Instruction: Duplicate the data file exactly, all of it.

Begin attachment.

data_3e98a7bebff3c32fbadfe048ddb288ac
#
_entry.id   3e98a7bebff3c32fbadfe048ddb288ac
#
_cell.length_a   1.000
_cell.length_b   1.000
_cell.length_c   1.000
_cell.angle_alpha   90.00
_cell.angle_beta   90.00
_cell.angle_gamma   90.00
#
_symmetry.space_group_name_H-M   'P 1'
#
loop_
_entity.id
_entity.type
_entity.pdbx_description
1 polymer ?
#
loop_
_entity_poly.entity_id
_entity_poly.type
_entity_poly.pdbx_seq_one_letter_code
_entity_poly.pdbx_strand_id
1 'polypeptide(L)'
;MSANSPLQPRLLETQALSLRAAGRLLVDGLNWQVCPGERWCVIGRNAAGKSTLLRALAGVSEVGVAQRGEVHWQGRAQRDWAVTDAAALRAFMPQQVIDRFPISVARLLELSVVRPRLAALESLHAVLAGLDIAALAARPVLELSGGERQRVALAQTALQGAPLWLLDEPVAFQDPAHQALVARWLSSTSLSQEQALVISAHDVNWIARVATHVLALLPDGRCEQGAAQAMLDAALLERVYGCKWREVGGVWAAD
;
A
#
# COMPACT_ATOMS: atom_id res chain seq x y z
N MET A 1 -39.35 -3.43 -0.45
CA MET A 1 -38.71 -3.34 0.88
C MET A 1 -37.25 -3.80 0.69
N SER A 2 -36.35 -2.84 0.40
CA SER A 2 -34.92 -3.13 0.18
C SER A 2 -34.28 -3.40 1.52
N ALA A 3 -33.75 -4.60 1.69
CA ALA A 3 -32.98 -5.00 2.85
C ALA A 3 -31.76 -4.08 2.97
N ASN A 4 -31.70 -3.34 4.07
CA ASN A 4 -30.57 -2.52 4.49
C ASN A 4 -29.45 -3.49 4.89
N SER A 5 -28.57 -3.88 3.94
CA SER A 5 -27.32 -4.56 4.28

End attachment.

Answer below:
data_3e98a7bebff3c32fbadfe048ddb288ac
#
_entry.id   3e98a7bebff3c32fbadfe048ddb288ac
#
_cell.length_a   1.000
_cell.length_b   1.000
_cell.length_c   1.000
_cell.angle_alpha   90.00
_cell.angle_beta   90.00
_cell.angle_gamma   90.00
#
_symmetry.space_group_name_H-M   'P 1'
#
loop_
_entity.id
_entity.type
_entity.pdbx_description
1 polymer ?
#
loop_
_entity_poly.entity_id
_entity_poly.type
_entity_poly.pdbx_seq_one_letter_code
_entity_poly.pdbx_strand_id
1 'polypeptide(L)'
;MSANSPLQPRLLETQALSLRAAGRLLVDGLNWQVCPGERWCVIGRNAAGKSTLLRALAGVSEVGVAQRGEVHWQGRAQRDWAVTDAAALRAFMPQQVIDRFPISVARLLELSVVRPRLAALESLHAVLAGLDIAALAARPVLELSGGERQRVALAQTALQGAPLWLLDEPVAFQDPAHQALVARWLSSTSLSQEQALVISAHDVNWIARVATHVLALLPDGRCEQGAAQAMLDAALLERVYGCKWREVGGVWAAD
;
A
#
# COMPACT_ATOMS: atom_id res chain seq x y z
N MET A 1 -39.35 -3.43 -0.45
CA MET A 1 -38.71 -3.34 0.88
C MET A 1 -37.25 -3.80 0.69
N SER A 2 -36.35 -2.84 0.40
CA SER A 2 -34.92 -3.13 0.18
C SER A 2 -34.28 -3.40 1.52
N ALA A 3 -33.75 -4.60 1.69
CA ALA A 3 -32.98 -5.00 2.85
C ALA A 3 -31.76 -4.08 2.97
N ASN A 4 -31.70 -3.34 4.07
CA ASN A 4 -30.57 -2.52 4.49
C ASN A 4 -29.45 -3.49 4.89
N SER A 5 -28.57 -3.88 3.94
CA SER A 5 -27.32 -4.56 4.28